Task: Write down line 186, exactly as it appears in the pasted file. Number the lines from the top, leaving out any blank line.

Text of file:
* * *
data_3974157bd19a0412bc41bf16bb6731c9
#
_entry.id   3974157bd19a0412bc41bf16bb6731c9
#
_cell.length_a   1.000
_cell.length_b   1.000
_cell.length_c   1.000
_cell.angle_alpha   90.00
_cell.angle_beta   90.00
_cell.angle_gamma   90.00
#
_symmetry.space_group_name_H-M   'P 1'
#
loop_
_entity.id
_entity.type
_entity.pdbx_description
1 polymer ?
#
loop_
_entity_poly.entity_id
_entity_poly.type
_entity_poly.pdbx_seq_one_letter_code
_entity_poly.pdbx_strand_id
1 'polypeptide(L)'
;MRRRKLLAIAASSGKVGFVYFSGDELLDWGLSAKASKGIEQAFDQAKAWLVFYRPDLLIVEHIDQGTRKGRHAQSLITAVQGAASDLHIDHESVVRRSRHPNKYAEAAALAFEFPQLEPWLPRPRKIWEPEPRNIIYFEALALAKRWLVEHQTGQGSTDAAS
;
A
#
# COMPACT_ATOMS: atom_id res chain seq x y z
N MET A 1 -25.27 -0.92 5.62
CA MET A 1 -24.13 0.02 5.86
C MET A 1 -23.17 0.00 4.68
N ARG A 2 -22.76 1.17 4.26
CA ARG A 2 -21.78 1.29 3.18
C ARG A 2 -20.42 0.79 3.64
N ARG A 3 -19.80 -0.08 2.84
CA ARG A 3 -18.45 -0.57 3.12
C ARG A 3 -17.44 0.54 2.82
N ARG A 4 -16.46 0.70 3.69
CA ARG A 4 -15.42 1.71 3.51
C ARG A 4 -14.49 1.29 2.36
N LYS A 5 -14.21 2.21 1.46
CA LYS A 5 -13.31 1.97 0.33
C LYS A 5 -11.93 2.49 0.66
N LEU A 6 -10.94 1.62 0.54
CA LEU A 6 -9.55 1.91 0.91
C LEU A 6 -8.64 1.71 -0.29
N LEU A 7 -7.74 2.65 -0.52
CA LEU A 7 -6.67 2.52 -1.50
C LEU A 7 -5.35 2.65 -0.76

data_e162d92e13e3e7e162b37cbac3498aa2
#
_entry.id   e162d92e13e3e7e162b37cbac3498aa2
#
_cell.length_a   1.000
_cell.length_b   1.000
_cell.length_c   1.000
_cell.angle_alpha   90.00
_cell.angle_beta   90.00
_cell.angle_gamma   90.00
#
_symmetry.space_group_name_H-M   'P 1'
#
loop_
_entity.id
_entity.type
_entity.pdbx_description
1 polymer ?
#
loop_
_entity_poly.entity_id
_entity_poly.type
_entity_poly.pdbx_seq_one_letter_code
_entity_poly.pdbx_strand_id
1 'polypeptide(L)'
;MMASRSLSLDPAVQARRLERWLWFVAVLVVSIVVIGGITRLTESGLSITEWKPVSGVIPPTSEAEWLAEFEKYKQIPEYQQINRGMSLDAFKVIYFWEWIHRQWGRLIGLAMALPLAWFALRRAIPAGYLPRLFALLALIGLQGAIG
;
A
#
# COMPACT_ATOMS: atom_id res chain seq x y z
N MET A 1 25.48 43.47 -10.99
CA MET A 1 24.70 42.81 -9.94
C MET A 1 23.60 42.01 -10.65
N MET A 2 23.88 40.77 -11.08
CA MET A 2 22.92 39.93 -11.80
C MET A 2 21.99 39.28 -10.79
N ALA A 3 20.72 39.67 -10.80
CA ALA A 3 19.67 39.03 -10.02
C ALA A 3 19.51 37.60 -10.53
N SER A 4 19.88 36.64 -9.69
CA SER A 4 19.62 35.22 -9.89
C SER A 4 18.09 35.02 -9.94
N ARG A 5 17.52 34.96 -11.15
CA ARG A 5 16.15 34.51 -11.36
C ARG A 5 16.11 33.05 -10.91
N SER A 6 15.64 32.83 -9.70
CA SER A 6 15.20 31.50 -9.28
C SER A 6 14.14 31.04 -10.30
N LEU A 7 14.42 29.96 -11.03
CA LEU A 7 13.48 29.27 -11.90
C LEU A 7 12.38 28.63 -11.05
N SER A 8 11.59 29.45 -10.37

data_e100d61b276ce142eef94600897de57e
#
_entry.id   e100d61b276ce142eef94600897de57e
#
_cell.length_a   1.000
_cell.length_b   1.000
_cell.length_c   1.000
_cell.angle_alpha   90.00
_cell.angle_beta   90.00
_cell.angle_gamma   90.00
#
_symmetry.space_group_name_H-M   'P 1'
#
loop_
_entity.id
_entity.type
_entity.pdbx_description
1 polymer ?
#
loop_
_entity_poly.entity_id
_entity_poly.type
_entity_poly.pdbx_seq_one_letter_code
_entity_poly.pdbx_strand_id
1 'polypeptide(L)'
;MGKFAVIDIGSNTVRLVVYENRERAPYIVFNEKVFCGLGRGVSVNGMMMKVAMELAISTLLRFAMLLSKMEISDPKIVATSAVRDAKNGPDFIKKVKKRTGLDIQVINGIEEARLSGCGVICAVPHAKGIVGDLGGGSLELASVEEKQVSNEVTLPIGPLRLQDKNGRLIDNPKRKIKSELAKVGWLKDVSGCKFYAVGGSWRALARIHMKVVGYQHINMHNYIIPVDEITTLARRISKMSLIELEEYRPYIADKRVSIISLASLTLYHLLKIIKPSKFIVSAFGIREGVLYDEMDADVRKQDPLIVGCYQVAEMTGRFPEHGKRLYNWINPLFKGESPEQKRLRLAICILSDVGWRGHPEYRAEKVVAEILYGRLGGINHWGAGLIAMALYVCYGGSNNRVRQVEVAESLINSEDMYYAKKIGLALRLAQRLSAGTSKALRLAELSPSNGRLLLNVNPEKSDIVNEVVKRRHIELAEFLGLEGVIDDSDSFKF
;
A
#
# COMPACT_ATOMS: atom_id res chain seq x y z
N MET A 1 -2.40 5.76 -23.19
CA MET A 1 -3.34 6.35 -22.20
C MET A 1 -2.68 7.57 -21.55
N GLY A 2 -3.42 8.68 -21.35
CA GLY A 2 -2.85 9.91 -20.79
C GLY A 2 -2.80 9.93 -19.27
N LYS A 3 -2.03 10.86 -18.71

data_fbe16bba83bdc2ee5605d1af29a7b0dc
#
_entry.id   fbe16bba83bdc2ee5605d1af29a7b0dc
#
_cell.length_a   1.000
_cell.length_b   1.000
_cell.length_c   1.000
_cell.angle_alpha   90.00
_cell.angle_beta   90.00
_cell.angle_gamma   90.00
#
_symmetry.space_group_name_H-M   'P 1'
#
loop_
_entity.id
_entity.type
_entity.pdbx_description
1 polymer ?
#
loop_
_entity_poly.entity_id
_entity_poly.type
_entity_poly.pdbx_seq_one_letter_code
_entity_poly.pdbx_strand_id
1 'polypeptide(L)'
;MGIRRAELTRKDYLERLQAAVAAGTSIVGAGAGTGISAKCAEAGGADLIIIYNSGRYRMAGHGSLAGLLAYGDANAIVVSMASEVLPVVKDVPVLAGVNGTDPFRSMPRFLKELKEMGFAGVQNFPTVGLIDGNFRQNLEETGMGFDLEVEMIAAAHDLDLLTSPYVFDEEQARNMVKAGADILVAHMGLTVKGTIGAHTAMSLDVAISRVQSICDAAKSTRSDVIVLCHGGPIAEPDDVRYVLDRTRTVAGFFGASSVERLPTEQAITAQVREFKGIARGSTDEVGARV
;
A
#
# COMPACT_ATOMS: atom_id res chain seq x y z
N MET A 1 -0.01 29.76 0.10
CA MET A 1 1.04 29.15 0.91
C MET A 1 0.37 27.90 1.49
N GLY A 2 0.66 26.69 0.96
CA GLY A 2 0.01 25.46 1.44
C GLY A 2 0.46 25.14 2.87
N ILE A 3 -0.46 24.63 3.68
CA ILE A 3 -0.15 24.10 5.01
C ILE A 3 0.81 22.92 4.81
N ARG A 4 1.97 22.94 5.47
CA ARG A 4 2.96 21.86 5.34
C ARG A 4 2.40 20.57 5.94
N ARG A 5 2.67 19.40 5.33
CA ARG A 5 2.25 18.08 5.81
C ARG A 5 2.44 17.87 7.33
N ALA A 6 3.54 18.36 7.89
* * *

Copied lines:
N ALA A 6 3.54 18.36 7.89